"The Return of the Wolf" is a skirmish death match mission putting you against the well-known AI. Its peculiarity consists in that you play AS an AI yourself, with the limited measures of the Abbott. "Crusader from within" in this sence.
Happily almost everything works fine in this constellation. Strangely enough I could not place ballistas on the Abbott's prebuilt square towers. The Wolf's behaviour and messages are as always.
The task is clear, a duell, but not simple to solve. For the most time of the game a balance of powers prevails. With few and weak starting units you cannot rush the enemy (in neither of the two versions). The Wolf's soldiers get lost on the way to your castle (see Balance).
What a human can do best is rearrange the grouping of buildings inside the walls. So I chucked out the hovels and one church - such a waste of space - and replaced them with fletcher's workshops. Also I removed the Fear Inducers.
As for tactics your, the Abbott's choice is extremely limited. No laddermen, no siege towers to win the enemy's walls, and of course no infidel mercenaries. For me it was a rather tedious part to slowly accumulate a huge mono-typed force.
I tried to use an outpost in the middle of the map (this side of the rocks) but it did not work effectively.
Fun was the only and final assault.
Is the mission hard? No, compared with many later missions of the first Crusader Trail. At first glance it may seem so because of the weak weapons and and non-existing armour of the troops at hands. On the other side the player is in a safe and comfortable, yet carefree position to prepare for a striking attack. Never in a skirmish map you're given that much starting gold.
In my opinion it's only the Wolf's fame as best equipped European count in Stronghold1 that makes people fear him. In Crusader his attacks turn out to be ridiculous. He sends out his troops very late and they are decisively weakenend by that high negative fear factor. His swanky, oversized castles are a tough nut only if you start to attack at the wrong corner. Eventually each Crusader AI is easily beatable with the right timing and by outnumbering his forces step by step.
Economically the AI might have an advantage through the bigger oasis. 3 quarries are at his disposal (against more iron deposits on the Aboott's side. Stone available from many directions could be very useful for him if one player decided to begin trying to snash his installation with catapults.
The core and big point of the mission. In many respects you can see that Lord De gravile has had a good look at the structure of Crusader.
Above all his idea of the player taking the role of an AI him-/herself. Not like there's sometimes an AI as ally in your neighbourhood but you play as "fixed role", partly within the limitations of an AI but of course as a thinking one. In invasions maps it's difficult to make the AI attack in a more creative manner. This new skirmish situation allows for "feeling" like the Computer a bit.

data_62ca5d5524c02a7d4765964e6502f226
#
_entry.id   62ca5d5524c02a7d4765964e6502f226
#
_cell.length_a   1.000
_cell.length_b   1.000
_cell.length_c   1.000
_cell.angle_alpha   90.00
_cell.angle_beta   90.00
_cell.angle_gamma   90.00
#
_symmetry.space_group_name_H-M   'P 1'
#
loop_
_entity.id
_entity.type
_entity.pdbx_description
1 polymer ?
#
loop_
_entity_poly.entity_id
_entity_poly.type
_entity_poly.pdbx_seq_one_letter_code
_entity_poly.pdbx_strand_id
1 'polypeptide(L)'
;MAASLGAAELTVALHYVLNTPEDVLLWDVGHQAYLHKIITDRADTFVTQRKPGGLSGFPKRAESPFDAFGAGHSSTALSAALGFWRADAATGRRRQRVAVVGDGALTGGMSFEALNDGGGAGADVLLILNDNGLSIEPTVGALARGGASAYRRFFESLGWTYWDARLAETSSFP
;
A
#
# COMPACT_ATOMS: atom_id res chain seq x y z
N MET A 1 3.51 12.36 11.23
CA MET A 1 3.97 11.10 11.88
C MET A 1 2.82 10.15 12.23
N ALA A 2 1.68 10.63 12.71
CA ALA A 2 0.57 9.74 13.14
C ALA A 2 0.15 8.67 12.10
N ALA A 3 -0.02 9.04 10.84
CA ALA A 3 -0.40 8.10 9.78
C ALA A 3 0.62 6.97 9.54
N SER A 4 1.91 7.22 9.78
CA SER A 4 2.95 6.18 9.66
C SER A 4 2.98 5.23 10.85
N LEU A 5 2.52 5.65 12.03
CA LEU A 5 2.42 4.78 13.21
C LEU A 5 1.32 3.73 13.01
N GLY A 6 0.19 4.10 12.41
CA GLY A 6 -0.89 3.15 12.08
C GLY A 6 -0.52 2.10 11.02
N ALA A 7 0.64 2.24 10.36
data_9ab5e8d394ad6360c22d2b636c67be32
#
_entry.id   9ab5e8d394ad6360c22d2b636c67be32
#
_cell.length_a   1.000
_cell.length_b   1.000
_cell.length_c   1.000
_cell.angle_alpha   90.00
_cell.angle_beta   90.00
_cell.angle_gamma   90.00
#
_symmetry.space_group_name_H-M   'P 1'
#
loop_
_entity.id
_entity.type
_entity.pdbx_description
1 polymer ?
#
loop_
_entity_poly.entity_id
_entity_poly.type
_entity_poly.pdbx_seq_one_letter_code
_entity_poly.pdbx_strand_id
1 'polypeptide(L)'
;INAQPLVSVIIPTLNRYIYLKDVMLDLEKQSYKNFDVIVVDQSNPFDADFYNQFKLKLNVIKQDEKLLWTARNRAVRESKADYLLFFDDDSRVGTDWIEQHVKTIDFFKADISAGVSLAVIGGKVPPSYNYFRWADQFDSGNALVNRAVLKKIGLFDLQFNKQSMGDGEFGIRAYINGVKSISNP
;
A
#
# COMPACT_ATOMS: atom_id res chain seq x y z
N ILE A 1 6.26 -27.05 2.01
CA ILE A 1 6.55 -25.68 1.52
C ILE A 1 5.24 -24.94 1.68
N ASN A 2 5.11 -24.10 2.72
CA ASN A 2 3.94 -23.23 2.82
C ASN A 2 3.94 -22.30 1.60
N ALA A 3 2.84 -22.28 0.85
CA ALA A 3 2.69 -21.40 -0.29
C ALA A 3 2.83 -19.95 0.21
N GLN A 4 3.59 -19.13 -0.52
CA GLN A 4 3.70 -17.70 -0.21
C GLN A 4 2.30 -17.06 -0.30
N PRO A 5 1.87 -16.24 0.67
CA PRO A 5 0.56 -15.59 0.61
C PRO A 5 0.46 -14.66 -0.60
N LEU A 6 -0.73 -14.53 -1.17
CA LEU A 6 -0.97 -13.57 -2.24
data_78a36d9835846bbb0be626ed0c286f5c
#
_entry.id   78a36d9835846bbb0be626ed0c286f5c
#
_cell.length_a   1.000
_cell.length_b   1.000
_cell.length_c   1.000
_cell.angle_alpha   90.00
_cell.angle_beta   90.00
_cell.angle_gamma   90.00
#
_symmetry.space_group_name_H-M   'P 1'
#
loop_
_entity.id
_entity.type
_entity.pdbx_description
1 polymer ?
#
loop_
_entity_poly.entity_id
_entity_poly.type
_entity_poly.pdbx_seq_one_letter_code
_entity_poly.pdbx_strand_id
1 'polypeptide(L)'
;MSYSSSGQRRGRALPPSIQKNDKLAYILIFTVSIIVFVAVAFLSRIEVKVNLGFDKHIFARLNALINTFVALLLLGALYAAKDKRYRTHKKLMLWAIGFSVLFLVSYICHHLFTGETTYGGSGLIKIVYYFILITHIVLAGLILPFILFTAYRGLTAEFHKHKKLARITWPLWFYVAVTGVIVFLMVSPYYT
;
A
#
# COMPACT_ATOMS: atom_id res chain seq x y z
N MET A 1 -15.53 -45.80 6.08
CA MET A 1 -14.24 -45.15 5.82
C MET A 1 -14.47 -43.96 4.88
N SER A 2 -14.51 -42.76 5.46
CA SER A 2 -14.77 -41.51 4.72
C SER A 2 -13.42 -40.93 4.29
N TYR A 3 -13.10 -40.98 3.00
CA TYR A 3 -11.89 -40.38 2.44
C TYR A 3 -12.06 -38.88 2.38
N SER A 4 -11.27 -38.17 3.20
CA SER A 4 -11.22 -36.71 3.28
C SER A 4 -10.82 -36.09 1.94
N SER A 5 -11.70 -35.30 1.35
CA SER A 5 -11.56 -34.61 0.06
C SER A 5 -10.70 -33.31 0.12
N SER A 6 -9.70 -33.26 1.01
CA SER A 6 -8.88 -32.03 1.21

The author also exactly knows what he wants when he restricts many fighting (and some food trading) possibilities. What a shock, when you open a menu and the very element you want to choose is lacking (good things).
So for crossing the border of usual skirmish setting without compromise I give the high score. The duell-like situation did not attract me so much.
Map Design: 3.5
Here it was hard for me to decide which score is fair to the map. The author planned the landscape well to fit to the fighting situation. Two plains for the opponents, a middle line of rocks to let them be separated, too. Flanks of the same kind of rocks which may open ways for flexible strategies. Here stone and iron is worked in. Olive trees are ditributed in a pleasing, naturally looking way.
In my overall impression I'm not fully convinced of the outline. It feels a bit too shematic for me with the Wolf's castle and just these rocks dominating the scenery. Too much of the same.
Now there's a story, as short as lovely. A "monk commander" is involved and an engineer recommends "the awesome catapult". The Abbot's answer contains a hidden strategical hint. I immediately liked the text.
On the other side a "how to" would have been helpful. Many players will not know the possibility of copying maps and changing the file type at the end from "sav" to "map" again. How many copies were needed for the original version, where the Wolf is just starting to build up his castle while the Abbott's one is already completed? Did the author find certain availabilities of troops, siege engines etc. already being restricted by game programming?
A very good job for a first map! An interesting change of view, found indipendently of the comtemporary "Against Fort Truffe" by Mimihitam.
Two funny screenshots that hopefully won't spoil others' strategy.
Archers squeezed into the rocks waiting for the right moment to charge.
Monks on the way to tear down a church !! (The cathedral already razed.)
I'd really like to ask you, Lord De gravile, for some other probes of such a constellation. How about an AI whose castle lacks far ranged tower-based siege engines or the use of pitch? Frederick, The Marshall, the Wazir or "take care"-Nizar ...
Or someting else from you "inside Crusader".